4 Health Tips to Pass on to Drivers After Dispatch School

dispatch training

Managers are always looking for the best possible results from their staff, and a healthy lifestyle can be helpful in both upping driver satisfaction as well as productivity. Driving can be a physically and mentally draining exercise, and those who do it for a living feel the strain more than most. Finding the time to integrate healthy habits into a normal working day can be tricky, but even the busiest of truckers can look after their wellbeing with the right advice.

Graduates of dispatching programs can find themselves working as driver managers, driver trainers, and as valued dispatching professionals working with a large crew. Here are some useful tips which can be passed on to make sure drivers remain healthy and happy colleagues:

1. Encourage Drivers to Rest Up

With the right habits, a healthy lifestyle is very much possible for professional drivers. Part of keeping a healthy lifestyle involves getting plenty of rest, as being tired behind the wheel can be more than a little dangerous.

Fortunately, with new advances in technology, it’s now easier to make sure that drivers are getting the rest they need. After dispatch school you can help by reminding drivers that proper rest is important. Getting at least 8 hours of sleep a night can make a world of difference for a driver’s health, and can help them avoid making mistakes on the road as well.

2. Introduce Measures to Ensure Drivers Are Well Hydrated Behind the Steering Wheel

Dehydration leads to a tired body and mind, so it’s important for drivers to always have a bottle of water close at hand. A fizzy drink with lunch or dinner is always tempting, but it’s a good idea to encourage colleagues to swap it for water instead. Driving, particularly in a warm cabin, leads to a lot of perspiration. It’s recommended that everyone drink approximately 8 glasses of water a day, the equivalent of about 2 litres. Driver managers could help by providing reusable water bottles for drivers, which they can fill up at stops. Sipping on water regularly in the cabin provides a great boost to driver health and energy levels too.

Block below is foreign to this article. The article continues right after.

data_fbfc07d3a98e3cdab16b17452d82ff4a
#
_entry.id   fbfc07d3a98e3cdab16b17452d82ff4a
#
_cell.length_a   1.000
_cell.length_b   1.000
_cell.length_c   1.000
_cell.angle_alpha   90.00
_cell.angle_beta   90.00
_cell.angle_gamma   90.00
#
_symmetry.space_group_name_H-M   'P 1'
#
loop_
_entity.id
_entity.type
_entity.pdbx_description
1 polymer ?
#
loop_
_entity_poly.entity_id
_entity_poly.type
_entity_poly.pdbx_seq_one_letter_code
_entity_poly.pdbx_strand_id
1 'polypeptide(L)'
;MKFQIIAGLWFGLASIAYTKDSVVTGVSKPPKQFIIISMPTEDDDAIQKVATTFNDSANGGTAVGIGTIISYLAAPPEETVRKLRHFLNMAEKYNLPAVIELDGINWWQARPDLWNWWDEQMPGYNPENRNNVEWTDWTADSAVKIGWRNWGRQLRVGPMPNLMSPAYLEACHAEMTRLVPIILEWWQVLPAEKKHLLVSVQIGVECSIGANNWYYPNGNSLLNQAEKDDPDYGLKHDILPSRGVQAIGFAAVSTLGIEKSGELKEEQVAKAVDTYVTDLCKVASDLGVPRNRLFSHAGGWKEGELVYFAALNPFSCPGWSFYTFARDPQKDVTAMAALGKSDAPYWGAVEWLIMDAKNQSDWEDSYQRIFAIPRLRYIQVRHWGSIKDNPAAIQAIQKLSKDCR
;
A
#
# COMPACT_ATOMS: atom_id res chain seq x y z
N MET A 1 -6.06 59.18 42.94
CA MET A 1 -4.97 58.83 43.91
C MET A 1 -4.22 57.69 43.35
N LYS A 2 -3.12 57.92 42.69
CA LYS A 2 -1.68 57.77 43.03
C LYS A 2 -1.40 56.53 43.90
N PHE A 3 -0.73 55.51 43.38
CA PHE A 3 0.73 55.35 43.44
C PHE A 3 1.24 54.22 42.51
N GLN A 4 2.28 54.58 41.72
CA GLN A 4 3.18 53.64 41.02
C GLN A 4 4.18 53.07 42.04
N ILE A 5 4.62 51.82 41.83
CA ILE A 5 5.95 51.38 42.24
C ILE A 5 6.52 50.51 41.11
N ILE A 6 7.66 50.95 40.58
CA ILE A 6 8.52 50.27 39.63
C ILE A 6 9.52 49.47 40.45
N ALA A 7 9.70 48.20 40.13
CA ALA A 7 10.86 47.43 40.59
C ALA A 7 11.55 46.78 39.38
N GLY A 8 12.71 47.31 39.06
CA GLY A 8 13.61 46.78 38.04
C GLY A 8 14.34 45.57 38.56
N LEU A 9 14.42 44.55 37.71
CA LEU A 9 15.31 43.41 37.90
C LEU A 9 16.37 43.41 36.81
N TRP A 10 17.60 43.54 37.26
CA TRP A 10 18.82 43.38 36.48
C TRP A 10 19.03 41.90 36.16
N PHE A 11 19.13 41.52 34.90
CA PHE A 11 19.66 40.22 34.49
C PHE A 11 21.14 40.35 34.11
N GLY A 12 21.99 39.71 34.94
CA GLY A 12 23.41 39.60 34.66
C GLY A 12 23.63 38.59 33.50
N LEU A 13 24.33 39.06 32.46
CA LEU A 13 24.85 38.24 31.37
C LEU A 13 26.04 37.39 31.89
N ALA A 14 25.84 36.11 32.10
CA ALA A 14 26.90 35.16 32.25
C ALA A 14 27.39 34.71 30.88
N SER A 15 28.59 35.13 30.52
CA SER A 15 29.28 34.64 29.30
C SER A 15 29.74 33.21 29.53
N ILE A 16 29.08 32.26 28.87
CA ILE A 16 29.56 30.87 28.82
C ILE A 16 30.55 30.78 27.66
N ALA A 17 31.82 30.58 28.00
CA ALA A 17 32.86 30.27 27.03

Drivers should make sure to stay hydrated

Drivers should make sure to stay hydrated

3. After Dispatch Training, Help Drivers Avoid Energy Drinks

Unfortunately water is often overlooked in favor of drinks which offer a quick energy boost. Consumption of coffee and energy drinks should be kept to a minimum, as they are just masking mental and physical tiredness.

Drivers should be encouraged to rest, rather than use stimulants when they are feeling drained. This is because coffee and energy drinks can come filled with added sugar. In addition, too much caffeine can lead to insomnia, which will only aggravate feelings of tiredness in the long run.

4. There’s Lots of Technology Available to Monitor Driver Health

As grads of dispatch training may know, new driving technology constantly aims to make route planning and life on the road much easier, but electric gadgets are also available to help with staff health. If you decide to implement a health initiative at your future place of work, you may want to encourage drivers to wear health tracker bracelets which monitor heart rate and the number of steps taken throughout the day. Dispatch professionals could also set fun goals or challenges for workers to meet, and then reward those making good progress with their health.

There are lots of apps available that can help improve driver health

There are lots of apps available that can help improve driver health

Drivers can look after their physical fitness by taking walks and carrying out simple exercises, like squats, during a pit stop. A healthy body and mind makes work much more enjoyable, and drivers will feel healthier, happier, and more productive as a result.

A broad range of interesting career opportunities open up after completing a dispatch course.

Check out Automotive Training Centres for more details!

Categories: ATC News, Montreal
Tags: Dispatch course, dispatch school, dispatch training

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